1 The Energy Heptagon.- 2 Solar Radiation Conversion.- 2.1 Introduction.- 2.2 Solar Radiant Flux.- 2.2.1 Modulation Through Revolution and Rotation.- 2.2.2 Beam Radiation on Tilted Surfaces.- 2.2.3 Terrestrial Solar Radiation.- 2.2.4 Beam Radiation and Clouds.- 2.2.5 Diffuse and Global Radiation.- 2.2.6 Spectral Direct and Diffuse Radiation.- 2.3 Thermodynamic Quality of Solar Radiation.- 2.3.1 Measure of Quality.- 2.3.2 Quality of Radiation.- 2.3.3 Standard Spectra.- 2.3.4 Quality of Solar Irradiance.- 2.4 Concentration of Radiation.- 2.5 Conversion to Heat.- 2.5.1 Process Heat and Concentrated Radiation.- 2.5.2 Selective Absorption-Transmission.- 2.5.3 Yield of Process Heat.- 2.5.4 Simultaneous Concentration and Selective Absorption.- 2.6 Conversion of Radiation to Electrical Energy.- 2.6.1 Photoionization.- 2.6.2 Photovoltaics.- 2.6.3 Ideal Photocell.- 2.6.4 Ideal Solar Cell Equation.- 2.6.5 Parameters of Solar Cells.- 2.6.6 Maximum Photovoltaic Efficiencies.- 2.6.7 Spectral Matching of Solar Cell Devices.- 2.6.8 Tandem Solar Cells.- 2.7 Photochemical Conversion.- 2.7.1 Equation of Ideal Photochemical Processes.- 2.7.2 Maximum Yield in Photochemical Processes.- 2.7.3 hv-, eV-, and kT- Reaction Paths.- 2.8 Appendix 1: Measurement of Solar Radiation.- 2.8.1 Introduction.- 2.8.2 Basic Quantities and Instrumentation.- 2.8.3 Detectors, Windows, Filters.- 2.8.4 Description of Instruments.- 2.9 Appendix 2: Frequently Used Symbols.- 3 Concentrator Optics.- 3.1 Introduction.- 3.2 Basic Optics.- 3.3 Concentration Optics.- 3.3.1 Concepts of Concentrator Optics.- 3.3.2 Solar and Circumsolar Brightness Distribution - Sunshape.- 3.3.3 The Degraded Sun.- 3.3.4 The Error Function for the Concentrator.- 3.3.5 Flux Density and Concentration.- 3.3.6 Cassegranian Optics.- 3.4 Ideal Concentrators.- 3.4.1 Conceptual Framework.- 3.4.2 Compound Parabolic Concentrator.- 3.4.3 Flow-line or Trumpet Concentrators.- 3.4.4 Conical Flux Density Redirector.- 3.5 Parabolic Geometries.- 3.5.1 General Considerations.- 3.5.2 Geometric Concentration Ratio.- 3.5.3 Local Concentration Ratio: Flux Density Distribution.- 3.5.4 The Iso-Intensity Problem.- 3.6 Other Concentrating Geometries.- 3.6.1 Introduction.- 3.6.2 The Hemispherical Bowl Concentrator.- 3.6.3 The Line Focus Fixed Mirror Collector.- 3.6.4 Tracking Facet Distributed Receiver Systems.- 3.6.5 Fresnel Reflectors.- 3.6.6 Fresnel Lenses.- 3.6.7 Other Optical Configurations.- 3.7 Central Receivers.- 3.7.1 Introduction.- 3.7.2 Scaling Relationships.- 3.7.3 Shading and Blocking Calculations.- 3.7.4 Flux Density Distribution at the Receiver.- 3.8 Design Issues and Constraints.- 3.8.1 Preliminary System Level Considerations.- 3.8.2 System Optimization.- 3.8.3 System Performance.- 3.8.4 Layout.- 3.9 System Sizing.- 3.10 Appendix: Frequently Used Symbols.- 4 Aspects of Solar Power Plant Engineering.- 4.1 Introduction.- 4.2 Solar and Conventional Power Plants: Similarities and Differences.- 4.3 Engineering Aspects.- 4.3.1 Collection.- 4.3.2 Energy Conversion.- 4.3.3 Characterization and Physical Properties of Solar Power Plants.- 4.4 Design Aspects.- 4.4.1 Terminology.- 4.4.2 Factors Influencing Power and Energy Performance.- 4.4.3 Design Objectives.- 4.4.4 Design Process and Parameters.- 5 Thermal Receivers.- 5.1 Introduction.- 5.2 Principles and Concepts for Energy Transfer.- 5.3 Thermal and Thermodynamic Basis for Receiver Design.- 5.4 Physical Interactions.- 5.5 Engineering Methods of Computation.- 5.6 Receiver Designs.- 5.6.1 Tube Receiver Concept (Central Receiver).- 5.6.2 Tube Receiver Concept (Parabolic Trough).- 5.6.3 Volumetric Receiver Concept.- 5.6.4 Direct Absorption Receiver Concept.- 5.7 Relationships Between Design and Type of Application.- 5.8 Status and Prospects.- 5.9 Measurement Techniques.- 5.10 Receiver Loss Calculation Examples.- 5.11 Appendix: Frequently Used Terms.- 6 Thermal Storage for Solar Power Plants.- 6.1 Impact of Storage on Solar Power Plants.- 6.1.1 Capacity Factor and Solar Multiple.- 6.1.2 Optimization of Solar Multiple and Storage Capacity.- 6.2 Media for Thermal Storage.- 6.2.1 Sensible Heat Storage Media.- 6.2.2 Latent Heat Storage Media.- 6.2.3 Chemical Storage Media.- 6.2.4 Single Versus Dual Medium Concepts.- 6.3 State-of-the-art of Thermal Storage for Solar Power Plants.- 6.3.1 Thermal Storage for Oil-Cooled Solar Plants.- 6.3.2 Thermal Storage for Steam-Cooled Solar Plants.- 6.3.3 Thermal Storage for Molten Salt-Cooled Solar Plants.- 6.3.4 Thermal Storage for Sodium-Cooled Solar Plants.- 6.3.5 Thermal Storage for Gas-Cooled Solar Plants.- 6.4 Appendix: Frequently Used Symbols.- 7 Thermal Solar Power Plants Experience.- 7.1 Introduction.- 7.2 Farm Solar Power Plants with Line-Focussing Collectors.- 7.2.1 Plant Configurations.- 7.2.2 System Examples.- 7.2.3 Collector Subsystem.- 7.2.4 Plant Performance Characteristics.- 7.2.5 Technical and Operational Potential.- 7.3 Farm Solar Power Plants with Point-Focussing Collectors.- 7.3.1 Plant Configurations.- 7.3.2 System Examples.- 7.3.3 Plant Performance Characteristics.- 7.3.4 Technological and Operational Potential.- 7.4 Central Receiver Solar Power Plants with Heliostat Fields.- 7.4.1 Plant Configurations.- 7.4.2 System Examples.- 7.4.3 Heliostat and Heliostat Field.- 7.4.4 Plant Performance.- 7.4.5 Plant Performance Characteristics.- 7.4.6 Technological and Operational Potential.- 7.5 Individual Dish Solar Power Plants.- 7.5.1 Configuration and Technology.- 7.5.2 Dish/Stirling Examples.- 7.5.3 Plant Performance.- 7.5.4 Plant Characteristics.- 7.5.5 Technological and Operational Potential.- 7.6 Comparison of Thermal Solar Power Plants.- 7.6.1 Performance Comparison.- 7.6.2 Long-term Operating Histories.- 7.7 Test Sites for Solar-Thermal R&D.- 7.8 Thermal Solar Power Plant Modelling and Calculation Codes.- 7.8.1 Performance Models.- 7.8.2 Economic Analysis Models.- 7.9 Appendix: Solar Thermal Facility Data.- 8 Photovoltaic Power Stations.- 8.1 Introduction.- 8.2 Technical Aspects of Solar Cells.- 8.2.1 IV-Characteristic of Solar Cells.- 8.2.2 Temperature Effects.- 8.2.3 Radiation Absorption and Material Selection.- 8.2.4 Tandem Systems.- 8.3 Status of Solar Cell Development.- 8.3.1 Crystalline Silicon Solar Cells.- 8.3.2 Amorphous Silicon Thin Film Solar Cells.- 8.3.3 Polycrystalline Thin Film Solar Cells.- 8.3.4 Concentrator Cells.- 8.3.5 Tandem Solar Cells.- 8.4 Photovoltaic Modules.- 8.4.1 Status of Non-Concentrator Module Technology.- 8.4.2 Module Design and Interconnection of Cells.- 8.5 Power Conditioning Systems.- 8.5.1 DC-DC Converter, Maximum-Power-Point Tracking.- 8.5.2 DC-AC Inverter.- 8.5.3 Batteries and Charge Regulators.- 8.6 Supporting Structures.- 8.6.1 Basic Design Considerations.- 8.6.2 Review of Selected Support Structures.- 8.6.3 Support Structures for Tracking Arrays.- 8.7 Tracking and Concentrating Systems.- 8.7.1 Fresnel Modules.- 8.7.2 V-Trough Concentrator.- 8.7.3 Parabolic Geometries.- 8.7.4 Further Concentrator Concepts.- 8.7.5 Perspectives of Tracking and Concentrating Systems.- 8.8 Design Considerations for Grid-Connected Power Plants.- 8.8.1 Site and System Selection.- 8.8.2 Electrical Circuit Design Aspects.- 8.8.3 Plant Monitoring.- 8.9 PV Plant Operating Experience.- 8.9.1 The Experience Base.- 8.9.2 Operating Experience.- 8.9.3 Summary and Conclusions.- 8.10 Photovoltaic Solar Systems Modelling and Calculation Codes.- 8.11 Appendix: Frequently Used Symbols.- 8.12 Appendix: Photovoltaic Facility Data.- 9 Solar Fuels and Chemicals, Solar Hydrogen.- 9.1 Introduction.- 9.2 Endothermal Chemical Processes Coupled with Solar Energy.- 9.3 Receiver-Reactors for Solar Chemical Applications.- 9.4 High Temperature Processes for Fuels and Chemicals Production.- 9.5 Additional Chemical Processing Using Solar Energy.- 9.6 Steam/Carbondioxide Reforming of Methane - A Candidate Process.- 9.7 High Temperature Processes by Direct Absorption of Solar Radiation.- 9.8 Electrolytic Production of Hydrogen with Photovoltaic and Solar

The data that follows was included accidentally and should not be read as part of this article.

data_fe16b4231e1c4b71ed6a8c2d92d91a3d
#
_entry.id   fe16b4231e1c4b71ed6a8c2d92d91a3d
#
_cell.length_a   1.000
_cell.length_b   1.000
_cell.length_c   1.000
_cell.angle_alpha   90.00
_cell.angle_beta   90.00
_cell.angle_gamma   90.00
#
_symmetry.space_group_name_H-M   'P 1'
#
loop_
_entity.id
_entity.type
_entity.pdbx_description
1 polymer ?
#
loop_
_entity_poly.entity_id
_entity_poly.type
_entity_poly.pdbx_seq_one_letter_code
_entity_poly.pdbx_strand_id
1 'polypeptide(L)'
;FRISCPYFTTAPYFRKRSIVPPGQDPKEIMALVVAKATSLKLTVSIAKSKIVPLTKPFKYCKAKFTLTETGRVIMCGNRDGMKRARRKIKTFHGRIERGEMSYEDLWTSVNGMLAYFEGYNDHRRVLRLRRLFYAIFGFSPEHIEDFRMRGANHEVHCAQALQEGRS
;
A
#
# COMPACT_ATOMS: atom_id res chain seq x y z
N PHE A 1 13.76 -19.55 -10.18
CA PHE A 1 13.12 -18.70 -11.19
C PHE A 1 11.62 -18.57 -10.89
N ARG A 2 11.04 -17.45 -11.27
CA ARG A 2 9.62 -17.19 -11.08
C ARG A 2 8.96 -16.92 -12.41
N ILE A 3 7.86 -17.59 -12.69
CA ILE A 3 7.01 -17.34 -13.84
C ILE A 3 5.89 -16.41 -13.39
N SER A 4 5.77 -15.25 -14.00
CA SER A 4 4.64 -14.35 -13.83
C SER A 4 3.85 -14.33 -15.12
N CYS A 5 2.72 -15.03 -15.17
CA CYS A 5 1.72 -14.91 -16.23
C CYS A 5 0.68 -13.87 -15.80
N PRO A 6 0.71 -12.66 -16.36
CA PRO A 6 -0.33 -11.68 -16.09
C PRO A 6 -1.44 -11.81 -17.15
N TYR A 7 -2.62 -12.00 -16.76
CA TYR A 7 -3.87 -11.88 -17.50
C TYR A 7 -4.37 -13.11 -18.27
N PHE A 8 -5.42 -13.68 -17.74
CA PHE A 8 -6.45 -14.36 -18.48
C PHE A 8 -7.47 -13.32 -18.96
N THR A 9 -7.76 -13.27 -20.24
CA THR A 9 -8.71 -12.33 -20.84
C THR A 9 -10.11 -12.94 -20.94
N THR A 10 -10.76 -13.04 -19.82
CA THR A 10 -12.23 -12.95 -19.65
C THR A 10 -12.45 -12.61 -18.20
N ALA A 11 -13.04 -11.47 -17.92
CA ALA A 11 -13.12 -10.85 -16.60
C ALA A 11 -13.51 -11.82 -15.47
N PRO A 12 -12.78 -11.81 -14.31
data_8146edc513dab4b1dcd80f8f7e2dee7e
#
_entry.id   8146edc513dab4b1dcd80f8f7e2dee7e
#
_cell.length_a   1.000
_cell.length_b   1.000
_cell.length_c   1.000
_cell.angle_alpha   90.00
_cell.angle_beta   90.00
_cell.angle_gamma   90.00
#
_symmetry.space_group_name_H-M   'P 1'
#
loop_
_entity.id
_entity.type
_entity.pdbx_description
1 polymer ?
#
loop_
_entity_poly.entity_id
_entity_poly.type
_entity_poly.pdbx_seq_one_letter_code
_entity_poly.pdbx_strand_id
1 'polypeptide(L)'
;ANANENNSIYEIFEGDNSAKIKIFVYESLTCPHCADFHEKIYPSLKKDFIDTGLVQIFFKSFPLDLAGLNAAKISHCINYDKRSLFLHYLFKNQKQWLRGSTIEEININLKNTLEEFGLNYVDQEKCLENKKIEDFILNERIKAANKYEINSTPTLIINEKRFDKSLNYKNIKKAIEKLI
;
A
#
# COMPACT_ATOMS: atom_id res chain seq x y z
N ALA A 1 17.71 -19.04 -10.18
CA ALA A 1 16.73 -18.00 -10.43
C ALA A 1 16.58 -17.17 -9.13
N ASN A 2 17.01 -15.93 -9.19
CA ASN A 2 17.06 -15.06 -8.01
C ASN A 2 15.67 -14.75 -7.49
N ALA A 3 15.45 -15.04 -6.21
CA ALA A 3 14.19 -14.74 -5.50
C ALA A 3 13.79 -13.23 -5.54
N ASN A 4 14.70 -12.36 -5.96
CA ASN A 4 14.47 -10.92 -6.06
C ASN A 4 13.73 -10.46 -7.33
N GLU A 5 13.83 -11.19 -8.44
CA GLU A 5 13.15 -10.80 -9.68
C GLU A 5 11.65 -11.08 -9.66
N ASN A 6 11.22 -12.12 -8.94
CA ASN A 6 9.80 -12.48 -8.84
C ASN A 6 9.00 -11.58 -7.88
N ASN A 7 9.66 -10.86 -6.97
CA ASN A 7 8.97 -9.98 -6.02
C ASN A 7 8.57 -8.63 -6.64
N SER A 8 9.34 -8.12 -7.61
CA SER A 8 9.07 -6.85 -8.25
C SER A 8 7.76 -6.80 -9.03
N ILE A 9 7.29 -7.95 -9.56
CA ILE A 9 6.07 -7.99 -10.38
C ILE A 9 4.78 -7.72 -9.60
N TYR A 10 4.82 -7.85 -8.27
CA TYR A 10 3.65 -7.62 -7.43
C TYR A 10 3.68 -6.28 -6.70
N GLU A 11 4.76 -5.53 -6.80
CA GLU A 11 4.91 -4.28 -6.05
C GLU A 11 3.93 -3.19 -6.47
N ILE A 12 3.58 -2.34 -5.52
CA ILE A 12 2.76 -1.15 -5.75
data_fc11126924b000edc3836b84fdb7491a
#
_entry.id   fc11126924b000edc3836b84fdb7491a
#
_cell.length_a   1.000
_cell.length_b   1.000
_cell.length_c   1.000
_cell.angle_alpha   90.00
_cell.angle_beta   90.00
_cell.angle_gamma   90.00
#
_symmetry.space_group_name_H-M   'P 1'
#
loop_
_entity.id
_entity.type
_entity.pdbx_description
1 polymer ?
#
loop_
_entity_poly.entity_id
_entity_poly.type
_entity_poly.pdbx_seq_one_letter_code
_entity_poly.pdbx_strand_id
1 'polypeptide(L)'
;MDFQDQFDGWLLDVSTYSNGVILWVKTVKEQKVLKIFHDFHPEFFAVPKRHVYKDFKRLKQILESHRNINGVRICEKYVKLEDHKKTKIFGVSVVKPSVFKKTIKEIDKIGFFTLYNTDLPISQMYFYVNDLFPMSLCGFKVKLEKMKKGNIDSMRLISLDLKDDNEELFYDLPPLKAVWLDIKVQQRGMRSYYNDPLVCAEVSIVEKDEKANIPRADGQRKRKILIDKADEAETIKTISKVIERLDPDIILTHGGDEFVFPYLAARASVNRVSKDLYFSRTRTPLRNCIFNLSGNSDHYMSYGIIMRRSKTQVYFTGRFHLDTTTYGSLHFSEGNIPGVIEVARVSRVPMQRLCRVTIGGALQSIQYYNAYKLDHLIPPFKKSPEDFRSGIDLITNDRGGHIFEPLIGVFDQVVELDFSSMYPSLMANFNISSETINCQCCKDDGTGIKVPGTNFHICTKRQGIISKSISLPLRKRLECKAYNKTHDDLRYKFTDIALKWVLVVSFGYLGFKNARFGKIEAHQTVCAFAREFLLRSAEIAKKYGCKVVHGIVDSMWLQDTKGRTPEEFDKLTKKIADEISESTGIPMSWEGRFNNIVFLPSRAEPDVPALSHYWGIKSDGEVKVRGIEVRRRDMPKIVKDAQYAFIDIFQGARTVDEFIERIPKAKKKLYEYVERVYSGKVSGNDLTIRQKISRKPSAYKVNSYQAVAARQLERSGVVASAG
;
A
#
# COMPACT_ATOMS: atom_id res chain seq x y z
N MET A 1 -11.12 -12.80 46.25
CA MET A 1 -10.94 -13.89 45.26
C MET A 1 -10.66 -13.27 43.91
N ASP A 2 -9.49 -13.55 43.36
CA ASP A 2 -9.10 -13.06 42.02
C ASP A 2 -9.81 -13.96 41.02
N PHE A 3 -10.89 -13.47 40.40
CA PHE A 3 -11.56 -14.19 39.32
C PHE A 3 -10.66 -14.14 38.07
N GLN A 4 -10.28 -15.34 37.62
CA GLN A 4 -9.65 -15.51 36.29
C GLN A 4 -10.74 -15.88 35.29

In the introductory and concluding chapters this book strive to satisfy the needs of the interested lay reader by addressing the potential, advantages, and costs of solar power plants. For the interested student, scientist, or technically oriented lay person the physical principles of insolation, its variability, concentration, and most efficient use are developed in some detail. Finally, experimental and theoretical developments in the recently created field of solar driven chemistry (via thermal, quantum, or electrical excitation) are described. The contributions in this book are written by leading solar scientists and engineering experts whose extensive background and experience in solar energy lend authenticity and completeness to the book. Design aspects of, and results from large experimental and demonstration plants are described by individuals who were directly involved in the design and testing of many of these plants. Consideration of the viability and future economics of large-scale solar power generation provides an outlook on the energy contributions which can be expected from an optional future supply of abundant and renewable energy, having little impact on the environment. This provides the rationale for the continued commitment to the development of solar power technologies by researchers, engineers, and industry. The eventual depletion of, or future political attacks on our energy supply will have less serious impact once this renewable option is in place.

Altre Informazioni



Condizione: Nuovo
Dimensioni: 235 x 155 mm Ø 668 gr
Formato: Brossura
Pagine Arabe: 425
Pagine Romane: xii